Haddon Hall

Haddon Hall is a fortified medieval manor house dating from the 12th Century, and is situated about 12.5 miles from Hathersage. Described by Simon Jenkins in 1000 Best houses as "the most perfect house to survive from the middle ages", this remarkable old house is surrounded by terraced Elizabethan gardens and is set amongst the rolling countryside of the Peak District National Park.
 

Gulliver's Kingdom

Gulliver's Kingdom is a family theme park designed to cater for families with children between the age of two and thirteen. All its rides and attractions are designed to offer the whole family a full day out of fun and excitement. The theme park at Matlock Bath (35-40 mins drive) is the original Gulliver's in England. Each park contains a number of themed areas each containing rides, attractions, shows, restaurants and shops. All of which combine to keep even the most active of children occupied for a full day.
 

Crich Tramway Museum

The National Tramway Museum, at Crich, in Derbyshire, England, is situated within Crich Tramway Village, a period village containing a pub, cafe, old-style sweetshop, including the tram depots. The museum's collection of trams runs through the village setting. Visitors are transported one mile out into the countryside and back, aboard the varied fleet of trams. The Museum can be reached by car in approximately 40-45 mins from Hathersage.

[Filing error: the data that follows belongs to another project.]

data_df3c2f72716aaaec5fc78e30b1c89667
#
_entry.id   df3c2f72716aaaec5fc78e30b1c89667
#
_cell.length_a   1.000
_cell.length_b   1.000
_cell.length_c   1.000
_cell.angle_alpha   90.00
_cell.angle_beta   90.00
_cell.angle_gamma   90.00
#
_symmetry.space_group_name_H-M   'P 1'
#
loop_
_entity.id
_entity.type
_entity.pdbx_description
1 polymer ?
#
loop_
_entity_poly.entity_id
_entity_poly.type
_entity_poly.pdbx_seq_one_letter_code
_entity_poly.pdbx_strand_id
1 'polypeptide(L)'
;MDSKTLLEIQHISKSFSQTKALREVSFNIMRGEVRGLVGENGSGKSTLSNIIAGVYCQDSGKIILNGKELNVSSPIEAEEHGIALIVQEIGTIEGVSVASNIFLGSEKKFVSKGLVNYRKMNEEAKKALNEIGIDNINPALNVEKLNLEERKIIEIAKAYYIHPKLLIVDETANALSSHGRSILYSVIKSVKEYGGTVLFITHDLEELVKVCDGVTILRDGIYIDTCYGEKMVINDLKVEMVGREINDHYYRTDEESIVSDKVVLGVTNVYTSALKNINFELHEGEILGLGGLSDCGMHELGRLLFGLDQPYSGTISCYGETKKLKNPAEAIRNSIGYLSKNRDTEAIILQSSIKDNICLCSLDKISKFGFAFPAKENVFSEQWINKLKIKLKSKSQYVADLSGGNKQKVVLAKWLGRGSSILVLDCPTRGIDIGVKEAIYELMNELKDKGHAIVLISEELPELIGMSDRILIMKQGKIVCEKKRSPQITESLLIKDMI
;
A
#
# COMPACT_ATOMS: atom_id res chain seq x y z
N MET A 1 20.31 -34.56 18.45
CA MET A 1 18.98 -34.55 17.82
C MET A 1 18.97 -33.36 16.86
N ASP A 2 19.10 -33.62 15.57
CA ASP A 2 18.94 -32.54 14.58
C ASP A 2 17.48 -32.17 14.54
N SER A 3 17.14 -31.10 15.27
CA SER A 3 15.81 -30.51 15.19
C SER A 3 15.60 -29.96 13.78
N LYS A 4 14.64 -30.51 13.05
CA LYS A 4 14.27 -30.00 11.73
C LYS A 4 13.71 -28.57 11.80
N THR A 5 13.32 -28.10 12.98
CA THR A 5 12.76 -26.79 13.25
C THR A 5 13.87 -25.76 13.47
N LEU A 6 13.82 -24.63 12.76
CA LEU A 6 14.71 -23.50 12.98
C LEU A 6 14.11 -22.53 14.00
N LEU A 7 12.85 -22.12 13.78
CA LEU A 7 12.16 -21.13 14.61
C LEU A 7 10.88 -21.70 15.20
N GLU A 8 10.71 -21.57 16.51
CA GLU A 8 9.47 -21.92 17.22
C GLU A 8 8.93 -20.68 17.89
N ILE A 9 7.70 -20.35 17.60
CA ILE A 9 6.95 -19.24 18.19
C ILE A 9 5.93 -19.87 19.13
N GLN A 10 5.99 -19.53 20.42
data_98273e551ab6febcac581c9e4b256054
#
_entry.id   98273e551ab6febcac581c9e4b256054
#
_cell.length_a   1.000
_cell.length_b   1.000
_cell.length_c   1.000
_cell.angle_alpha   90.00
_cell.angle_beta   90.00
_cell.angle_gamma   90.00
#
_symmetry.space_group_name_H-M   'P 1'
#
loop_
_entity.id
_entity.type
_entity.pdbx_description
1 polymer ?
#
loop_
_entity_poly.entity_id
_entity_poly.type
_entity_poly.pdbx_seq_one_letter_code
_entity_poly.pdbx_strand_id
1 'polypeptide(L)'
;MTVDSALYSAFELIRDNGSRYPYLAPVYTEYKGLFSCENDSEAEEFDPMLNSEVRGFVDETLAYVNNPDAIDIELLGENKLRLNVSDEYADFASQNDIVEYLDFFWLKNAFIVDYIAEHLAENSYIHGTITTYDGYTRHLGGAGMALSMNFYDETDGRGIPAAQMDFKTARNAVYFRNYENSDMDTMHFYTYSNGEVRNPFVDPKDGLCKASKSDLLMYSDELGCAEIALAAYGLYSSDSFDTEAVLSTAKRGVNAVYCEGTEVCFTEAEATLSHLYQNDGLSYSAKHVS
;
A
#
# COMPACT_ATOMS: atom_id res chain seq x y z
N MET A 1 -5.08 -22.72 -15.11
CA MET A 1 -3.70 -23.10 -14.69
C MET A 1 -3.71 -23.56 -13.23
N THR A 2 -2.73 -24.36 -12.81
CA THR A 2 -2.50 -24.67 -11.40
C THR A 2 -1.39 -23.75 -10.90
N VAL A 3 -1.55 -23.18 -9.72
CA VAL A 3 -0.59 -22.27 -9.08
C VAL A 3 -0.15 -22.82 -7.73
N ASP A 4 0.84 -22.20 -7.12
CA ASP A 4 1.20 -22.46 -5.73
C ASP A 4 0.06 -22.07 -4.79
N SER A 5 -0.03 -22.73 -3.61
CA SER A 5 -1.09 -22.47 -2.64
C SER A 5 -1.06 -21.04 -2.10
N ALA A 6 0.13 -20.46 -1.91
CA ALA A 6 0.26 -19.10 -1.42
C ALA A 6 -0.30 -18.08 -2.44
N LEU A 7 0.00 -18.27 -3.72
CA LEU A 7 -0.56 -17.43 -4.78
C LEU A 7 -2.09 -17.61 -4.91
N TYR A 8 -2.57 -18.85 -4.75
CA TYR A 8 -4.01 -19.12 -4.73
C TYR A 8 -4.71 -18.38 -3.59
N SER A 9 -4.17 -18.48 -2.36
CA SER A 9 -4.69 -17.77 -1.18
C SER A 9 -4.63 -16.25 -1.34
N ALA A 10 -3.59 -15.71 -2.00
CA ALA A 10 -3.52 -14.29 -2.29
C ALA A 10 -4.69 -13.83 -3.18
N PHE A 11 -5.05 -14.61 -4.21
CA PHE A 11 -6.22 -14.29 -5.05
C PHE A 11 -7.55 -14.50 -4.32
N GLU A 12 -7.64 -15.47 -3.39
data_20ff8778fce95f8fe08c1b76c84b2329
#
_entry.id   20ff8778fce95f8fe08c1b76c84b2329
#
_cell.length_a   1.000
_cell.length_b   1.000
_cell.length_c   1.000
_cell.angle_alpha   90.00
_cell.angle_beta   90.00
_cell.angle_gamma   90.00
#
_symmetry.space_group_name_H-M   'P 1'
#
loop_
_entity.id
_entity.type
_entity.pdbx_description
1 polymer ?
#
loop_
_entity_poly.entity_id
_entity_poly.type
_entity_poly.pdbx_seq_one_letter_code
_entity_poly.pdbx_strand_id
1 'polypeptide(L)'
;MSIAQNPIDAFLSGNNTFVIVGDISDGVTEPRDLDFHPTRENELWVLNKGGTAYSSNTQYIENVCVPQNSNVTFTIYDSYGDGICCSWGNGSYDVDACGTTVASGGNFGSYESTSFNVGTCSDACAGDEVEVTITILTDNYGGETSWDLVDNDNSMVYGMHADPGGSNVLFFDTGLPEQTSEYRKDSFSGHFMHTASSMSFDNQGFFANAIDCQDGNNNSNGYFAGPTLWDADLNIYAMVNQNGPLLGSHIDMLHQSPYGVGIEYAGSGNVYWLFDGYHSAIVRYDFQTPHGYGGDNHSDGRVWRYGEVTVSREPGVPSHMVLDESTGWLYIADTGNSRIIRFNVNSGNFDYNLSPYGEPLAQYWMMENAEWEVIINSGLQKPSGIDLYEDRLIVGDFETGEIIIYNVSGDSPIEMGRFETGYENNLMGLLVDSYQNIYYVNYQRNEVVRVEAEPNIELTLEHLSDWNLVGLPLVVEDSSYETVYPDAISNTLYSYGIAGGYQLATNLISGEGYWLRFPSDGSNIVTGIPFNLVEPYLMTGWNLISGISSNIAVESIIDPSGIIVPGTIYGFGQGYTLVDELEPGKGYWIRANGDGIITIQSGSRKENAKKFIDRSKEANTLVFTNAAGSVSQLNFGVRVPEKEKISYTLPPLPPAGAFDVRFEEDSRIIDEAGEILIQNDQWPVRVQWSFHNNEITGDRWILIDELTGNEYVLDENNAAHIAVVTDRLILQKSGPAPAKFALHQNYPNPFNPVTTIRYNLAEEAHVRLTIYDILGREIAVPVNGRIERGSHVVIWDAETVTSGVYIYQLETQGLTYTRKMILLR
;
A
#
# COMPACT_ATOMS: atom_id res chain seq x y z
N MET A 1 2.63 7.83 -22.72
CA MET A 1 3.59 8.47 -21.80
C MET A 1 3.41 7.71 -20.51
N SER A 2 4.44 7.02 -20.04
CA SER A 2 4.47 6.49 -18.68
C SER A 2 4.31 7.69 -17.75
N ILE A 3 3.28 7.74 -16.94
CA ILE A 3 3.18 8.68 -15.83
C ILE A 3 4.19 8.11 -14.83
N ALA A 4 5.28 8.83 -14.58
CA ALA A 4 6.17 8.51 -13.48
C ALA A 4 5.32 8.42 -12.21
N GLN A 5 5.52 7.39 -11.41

Bagshaw Cavern

"Bagshaw cavern" is a fantastic opportunity for those interested in cave exploration. These caves discovered in 1806 are open by appointment, so please do make a reservation. Here you will see a variety stalagmites and experience cave exploration just like in days long ago. This is a bit of a dirty experience, so be prepared. You will also need some special equipment, which may be rented at the sight. This adventure could be a bit strenuous, so please keep that in mind.
 

Carl Wark

The hill known as Carl Wark lies close to Higgar Tor between Stanage and Burbage Edges on the moors above Hathersage. It rises high above Burbage Brook and is a fine natural defensive position, so it was used as a fort long ago, especially in the Iron Age and the Romano-British period.
 

Derwent Dams

The Derwent reservoir was used by the RAF’s Dambusters 617 Squadron to practise their low level flying techniques during 1943, in preparation for delivering Barnes Wallis’ famous bouncing bombs to German dams. The 617 Squadron Dambuster's Memorial is located just inside the gatehouse to the Western Tower of The Derwent Dam.

There is a lot of recreational activities available near the Howden and Derwent dams including cycle hire, plenty of footpaths and bridleways, fishing, and walking.The Fairholmes Visitors Centre located very near to The Derwent Dam has information, refreshments and cycle hire. Open all year to the public this area attracts over 2 million visitors a year.